Researching this month’s feature on surgery trends was interesting … and a little frustrating.
We gained insight from the experts who spoke with us. For example, we learned that spay/neuter procedures are down in the general practice, as such procedures drift to lower-cost venues. We learned that young veterinarians are more likely than their predecessors to refer out cases to surgical specialists. We also learned that as technology advances, surgery is less invasive, and recovery times are briefer – all of which should lead a growing number of general practitioners to perform surgical procedures in their practice.
But researching the topic was frustrating, because of the difficulty we had finding statistics on what types of surgical procedures are being performed, how many of them are being performed, and who is performing them (board-certified surgeons or general practitioners).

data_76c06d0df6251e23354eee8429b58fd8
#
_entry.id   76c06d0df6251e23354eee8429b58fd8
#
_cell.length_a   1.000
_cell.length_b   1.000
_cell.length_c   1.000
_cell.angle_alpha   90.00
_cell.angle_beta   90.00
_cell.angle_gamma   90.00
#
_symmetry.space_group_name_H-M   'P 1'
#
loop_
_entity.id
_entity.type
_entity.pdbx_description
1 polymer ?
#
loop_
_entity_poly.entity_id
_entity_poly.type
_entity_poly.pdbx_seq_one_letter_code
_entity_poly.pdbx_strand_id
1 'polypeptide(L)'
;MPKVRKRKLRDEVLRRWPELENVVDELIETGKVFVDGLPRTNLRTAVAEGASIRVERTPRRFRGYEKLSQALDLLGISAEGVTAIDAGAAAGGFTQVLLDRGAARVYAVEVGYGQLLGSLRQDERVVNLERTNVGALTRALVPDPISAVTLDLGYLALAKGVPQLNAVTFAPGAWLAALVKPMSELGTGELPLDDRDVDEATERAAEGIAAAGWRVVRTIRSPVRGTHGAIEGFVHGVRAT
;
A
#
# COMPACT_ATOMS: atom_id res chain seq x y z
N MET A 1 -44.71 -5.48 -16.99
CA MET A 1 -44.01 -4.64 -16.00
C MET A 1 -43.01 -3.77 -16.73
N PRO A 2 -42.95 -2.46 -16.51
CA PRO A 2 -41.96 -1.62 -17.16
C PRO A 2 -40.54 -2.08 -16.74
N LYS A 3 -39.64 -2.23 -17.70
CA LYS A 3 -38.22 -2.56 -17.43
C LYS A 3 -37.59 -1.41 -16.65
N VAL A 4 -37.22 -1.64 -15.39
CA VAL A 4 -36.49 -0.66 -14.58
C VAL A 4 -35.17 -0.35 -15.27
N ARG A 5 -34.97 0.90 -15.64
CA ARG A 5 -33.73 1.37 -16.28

Our interest in the subject was more than academic. Our intent was to offer readers hard data to help them decide how to approach their customers about surgical devices and equipment. But for now, at least, anecdotal information will have to be enough.
And that’s probably OK too. After all, who better than the distributor sales rep to have a good idea of surgical volume in their accounts? Who better to gauge the willingness of the veterinarian to climb out of his or her comfort zone to do a little more surgery than they did in the past? Who better than the distributor sales rep to spot those practitioners who have a firm grasp on the economics of performing surgery in-house? So, even though we can’t offer hard numbers on surgery trends, we can at least provide some talking points.
Do your customers trust you enough to help them “push the envelope” this year? Are they up to speed on the advanced technologies that make performing surgery in the general practice affordable and practical?